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Socialist People’s Party (Socialistisk Folkeparti)

14 seats

With seven extra mandates, SF has banished the poor performance of 2015 into the annals of history, and leader Pia Olsen Dyhr – a newbie who looked out of place four years ago – can rightly be proud of her party’s performance, as it doubled its seats. Should the Social Democrats choose to form a government with just one party, it will be SF.

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Social Liberals (Radikale Venstre)

16 seats

After a poor show in 2015, leader Morten Østergaard has instilled faith  by increasing his party’s mandates from eight to sixteen. The next four years will most likely see Radikale become the true flag-bearer of the left, as the Social Democrats become increasingly centrist. It is unlikely, therefore, to play a part in the government but will be expected to support the Social Democrats on issues such as immigration and, alongside Enhedslisten, soften their stance.

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The New Right (Nye Borgerlige)

4 seats

The new right wing party started with nothing and thanks to an impressive election in which it won 2.4 percent of the public vote – ahead of the Liberal Alliance, it now has four mandates. Its leader, Pernille Vermund, is particularly happy, as she competed valiantly against DF chair Kristian Thulesen Dahl in South Jutland, where DF’s share of the vote was more than halved from 28.4 to 12.5 per cent. Mette Thiesen, Lars Boje Mathiesen and Peter Seier Christensen are most likely to fill remaining mandates.

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The new logo of Enhedslisten introduced in 2017

Red-Green Alliance (Enhedslisten)

13 seats

Leader Pernille Skipper thanked a young crowd on Wednesday for making this a memorable election for the ultra left-wing party in the capital, where it very nearly won the biggest share of the vote. In Vesta ‘vegan’ bro, it romped home, and with 16.4 percent of the vote is now the second biggest party in the capital, though in other areas of the country its mandate slid from 14 to 13.

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Christian Democrats (Kristendemokraterne)

No seats

Nobody gave Kristendemokraterne a chance a few months ago, but the promotion of twenty six-year-old Isabella Arendt to leader last month put fresh wind in their sails, and in the end the party came up only marginally short. Not only did they increase their 0.8 percent share of the votes in 2015 to 1.7 percent, but they were just 191 votes short of winning representation in west Jutland – a full explanation of exactly how would require an entire article! With Arendt at the helm, it won’t be long until they return to Parliament for the first time since 2001.


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Liberal (Venstre)

43 seats

After a good performance in the European elections ten days earlier, Venstre was tipped to do well, but nobody was expecting its leader, incumbent prime minister Lars Løkke Rasmussen, to hang on to power or for the leading blue party to be part of the next government. Venstre won nine extra mandates this election to take its total to 43 – just five shy of the Social Democrats – but the damage was done a long time ago thanks to sloppy environmental policies and immigration controversies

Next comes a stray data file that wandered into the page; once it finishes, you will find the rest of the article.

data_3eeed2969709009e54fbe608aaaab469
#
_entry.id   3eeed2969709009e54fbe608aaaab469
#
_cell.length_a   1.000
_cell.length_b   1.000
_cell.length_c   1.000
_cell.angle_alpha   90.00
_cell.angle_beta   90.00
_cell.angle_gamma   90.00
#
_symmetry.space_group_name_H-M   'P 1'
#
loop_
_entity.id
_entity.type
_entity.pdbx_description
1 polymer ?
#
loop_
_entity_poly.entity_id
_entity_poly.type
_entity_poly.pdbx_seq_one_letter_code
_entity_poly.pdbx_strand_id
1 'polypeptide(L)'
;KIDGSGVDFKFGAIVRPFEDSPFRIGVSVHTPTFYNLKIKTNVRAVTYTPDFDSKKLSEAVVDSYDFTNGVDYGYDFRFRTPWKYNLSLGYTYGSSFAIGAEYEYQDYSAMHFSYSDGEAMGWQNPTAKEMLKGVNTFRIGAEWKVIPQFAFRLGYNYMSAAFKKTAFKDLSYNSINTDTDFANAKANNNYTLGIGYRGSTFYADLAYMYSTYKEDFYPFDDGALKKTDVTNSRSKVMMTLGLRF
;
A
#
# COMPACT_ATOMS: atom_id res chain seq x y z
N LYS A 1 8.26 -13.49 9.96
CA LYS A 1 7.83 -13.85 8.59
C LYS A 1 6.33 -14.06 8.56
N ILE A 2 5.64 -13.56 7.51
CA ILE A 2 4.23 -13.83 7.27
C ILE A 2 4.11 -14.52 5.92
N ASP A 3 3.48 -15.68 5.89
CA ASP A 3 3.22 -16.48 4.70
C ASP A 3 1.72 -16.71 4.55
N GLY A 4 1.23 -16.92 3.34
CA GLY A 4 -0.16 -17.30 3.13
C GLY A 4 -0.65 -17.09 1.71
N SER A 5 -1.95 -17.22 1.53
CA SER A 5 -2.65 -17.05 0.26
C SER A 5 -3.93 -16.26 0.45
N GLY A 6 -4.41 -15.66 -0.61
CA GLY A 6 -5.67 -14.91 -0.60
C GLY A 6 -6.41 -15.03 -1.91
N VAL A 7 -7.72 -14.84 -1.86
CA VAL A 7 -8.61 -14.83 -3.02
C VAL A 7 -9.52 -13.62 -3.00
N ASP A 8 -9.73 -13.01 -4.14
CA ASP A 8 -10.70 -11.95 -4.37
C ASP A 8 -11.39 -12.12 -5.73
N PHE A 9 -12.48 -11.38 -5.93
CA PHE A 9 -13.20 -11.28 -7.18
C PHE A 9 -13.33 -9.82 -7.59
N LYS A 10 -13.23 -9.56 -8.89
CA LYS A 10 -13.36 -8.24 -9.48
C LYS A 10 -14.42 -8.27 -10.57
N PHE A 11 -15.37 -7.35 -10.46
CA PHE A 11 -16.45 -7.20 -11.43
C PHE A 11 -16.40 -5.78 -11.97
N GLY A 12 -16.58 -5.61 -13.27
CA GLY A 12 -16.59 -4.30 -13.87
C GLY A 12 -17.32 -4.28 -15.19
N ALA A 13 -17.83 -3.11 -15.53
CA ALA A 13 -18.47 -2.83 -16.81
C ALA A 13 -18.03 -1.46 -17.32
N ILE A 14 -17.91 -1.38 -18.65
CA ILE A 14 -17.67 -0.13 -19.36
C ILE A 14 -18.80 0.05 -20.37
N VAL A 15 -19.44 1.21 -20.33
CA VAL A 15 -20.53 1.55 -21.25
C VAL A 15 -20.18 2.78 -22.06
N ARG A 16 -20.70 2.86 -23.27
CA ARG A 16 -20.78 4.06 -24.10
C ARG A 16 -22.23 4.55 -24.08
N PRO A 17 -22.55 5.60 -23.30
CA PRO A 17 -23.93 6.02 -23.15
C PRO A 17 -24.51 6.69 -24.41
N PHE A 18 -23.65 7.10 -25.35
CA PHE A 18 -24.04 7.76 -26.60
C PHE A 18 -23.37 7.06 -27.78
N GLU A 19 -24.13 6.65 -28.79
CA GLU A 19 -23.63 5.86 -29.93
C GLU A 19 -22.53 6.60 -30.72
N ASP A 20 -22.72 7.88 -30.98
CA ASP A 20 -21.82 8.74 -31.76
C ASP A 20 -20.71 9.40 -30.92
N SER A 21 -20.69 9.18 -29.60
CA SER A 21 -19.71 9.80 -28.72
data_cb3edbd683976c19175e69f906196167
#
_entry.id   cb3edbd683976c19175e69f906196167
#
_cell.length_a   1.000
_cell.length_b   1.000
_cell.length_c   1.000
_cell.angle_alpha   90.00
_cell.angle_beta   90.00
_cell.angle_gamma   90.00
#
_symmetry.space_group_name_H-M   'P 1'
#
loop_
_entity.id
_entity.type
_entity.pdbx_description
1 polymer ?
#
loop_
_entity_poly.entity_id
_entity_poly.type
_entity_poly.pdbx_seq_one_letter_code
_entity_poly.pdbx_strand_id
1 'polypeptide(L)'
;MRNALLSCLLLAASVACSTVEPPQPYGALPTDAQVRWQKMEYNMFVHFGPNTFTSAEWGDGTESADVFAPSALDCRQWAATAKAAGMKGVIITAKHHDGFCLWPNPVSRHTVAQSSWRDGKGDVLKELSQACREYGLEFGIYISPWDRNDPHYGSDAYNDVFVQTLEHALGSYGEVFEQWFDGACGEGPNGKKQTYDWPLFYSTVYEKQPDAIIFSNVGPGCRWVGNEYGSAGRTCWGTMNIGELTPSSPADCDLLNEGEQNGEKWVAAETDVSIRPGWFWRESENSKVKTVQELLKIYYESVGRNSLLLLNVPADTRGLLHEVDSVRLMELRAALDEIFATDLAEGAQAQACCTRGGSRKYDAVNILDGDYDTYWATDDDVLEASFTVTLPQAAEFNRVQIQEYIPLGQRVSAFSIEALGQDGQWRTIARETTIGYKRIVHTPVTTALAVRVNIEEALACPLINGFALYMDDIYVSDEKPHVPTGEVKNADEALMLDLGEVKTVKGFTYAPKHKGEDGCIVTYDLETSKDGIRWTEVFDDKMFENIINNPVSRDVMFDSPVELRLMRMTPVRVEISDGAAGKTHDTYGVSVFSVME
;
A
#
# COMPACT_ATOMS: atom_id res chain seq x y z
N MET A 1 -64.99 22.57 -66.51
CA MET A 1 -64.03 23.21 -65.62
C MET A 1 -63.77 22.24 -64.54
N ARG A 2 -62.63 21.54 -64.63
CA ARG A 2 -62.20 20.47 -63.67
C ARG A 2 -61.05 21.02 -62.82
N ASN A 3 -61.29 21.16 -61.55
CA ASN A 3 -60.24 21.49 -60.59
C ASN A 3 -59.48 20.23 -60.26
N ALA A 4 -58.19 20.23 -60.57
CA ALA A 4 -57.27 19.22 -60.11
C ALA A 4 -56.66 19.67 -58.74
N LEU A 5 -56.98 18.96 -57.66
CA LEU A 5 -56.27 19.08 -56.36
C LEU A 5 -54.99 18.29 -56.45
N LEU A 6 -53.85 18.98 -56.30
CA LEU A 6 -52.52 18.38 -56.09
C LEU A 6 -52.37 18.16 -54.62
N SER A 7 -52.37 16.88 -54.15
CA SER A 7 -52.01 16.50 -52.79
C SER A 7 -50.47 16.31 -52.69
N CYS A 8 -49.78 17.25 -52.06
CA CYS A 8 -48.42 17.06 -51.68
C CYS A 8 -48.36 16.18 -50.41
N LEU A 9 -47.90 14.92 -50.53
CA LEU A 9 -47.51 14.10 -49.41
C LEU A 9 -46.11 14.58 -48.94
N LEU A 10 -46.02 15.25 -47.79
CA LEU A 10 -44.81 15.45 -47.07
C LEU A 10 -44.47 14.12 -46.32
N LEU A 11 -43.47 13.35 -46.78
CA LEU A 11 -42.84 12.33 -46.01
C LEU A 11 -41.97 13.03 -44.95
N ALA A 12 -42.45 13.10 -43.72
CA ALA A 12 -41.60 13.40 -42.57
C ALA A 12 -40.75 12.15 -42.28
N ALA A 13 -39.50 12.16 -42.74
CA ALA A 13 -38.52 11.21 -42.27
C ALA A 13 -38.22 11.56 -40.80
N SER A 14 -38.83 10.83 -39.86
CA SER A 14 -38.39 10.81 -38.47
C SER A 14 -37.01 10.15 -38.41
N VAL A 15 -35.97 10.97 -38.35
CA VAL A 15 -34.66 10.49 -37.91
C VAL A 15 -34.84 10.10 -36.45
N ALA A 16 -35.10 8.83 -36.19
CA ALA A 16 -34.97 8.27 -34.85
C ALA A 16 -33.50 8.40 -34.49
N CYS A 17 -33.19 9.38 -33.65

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Danish People’s Party (Dansk Folkeparti)

16 seats

Dansk Folkeparti was expected to do badly, but not this badly. It lost twenty mandates and was left with just sixteen – of which only one is in Copenhagen. This means that either Martin Henriksen, the immigration spokesperson, or group chair Peter Skaarup will lose their seat. The emergence of Nye Borgerlige and Stram Kurs took the wind out of its hard right-wing credentials, but in truth the damage was done a long time ago when DF failed to make any real impact despite being the biggest blue bloc party in 2015, though Pia Kjærsgaard and leader Kristian Thulesen Dahl look set to retain their seats.

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Liberal Alliance

4 seats

Denmark’s libertarian party lost over two-thirds of its mandates, as its allocation fell from thirteen to just four seats. The party lost both its mandates in the Nordsjællands Storkreds constituency, which means leader Anders Samuelsen (current foreign secretary) will not continue as an MP. 

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The Alternative (Alternativet)

5 seats

Despite its strong climate focus, this liberal party was never expected to match its performance in 2015 when it was new and fresh and has lost four of its nine mandates. A slide in popularity in the capital means leader Uffe Elbæk will hold onto his seat, but group chair Carolina Magdalene Maier won’t.

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Hard Line (Stram Kurs)

No seats

Heading into the election this new far right party grabbed the headlines and was seemingly on course to get more than 2 per cent of the public vote – the minimum required to get a mandate – but in the end it came up short, winning just 1.8 percent. Did far-right voters ultimately decide that the more experienced Nye Borgerlige was a better bet? For leader Rasmus Paludan, who only assembled his candidates in May, the election simply came too soon. 

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This article is a Fika Online exclusive.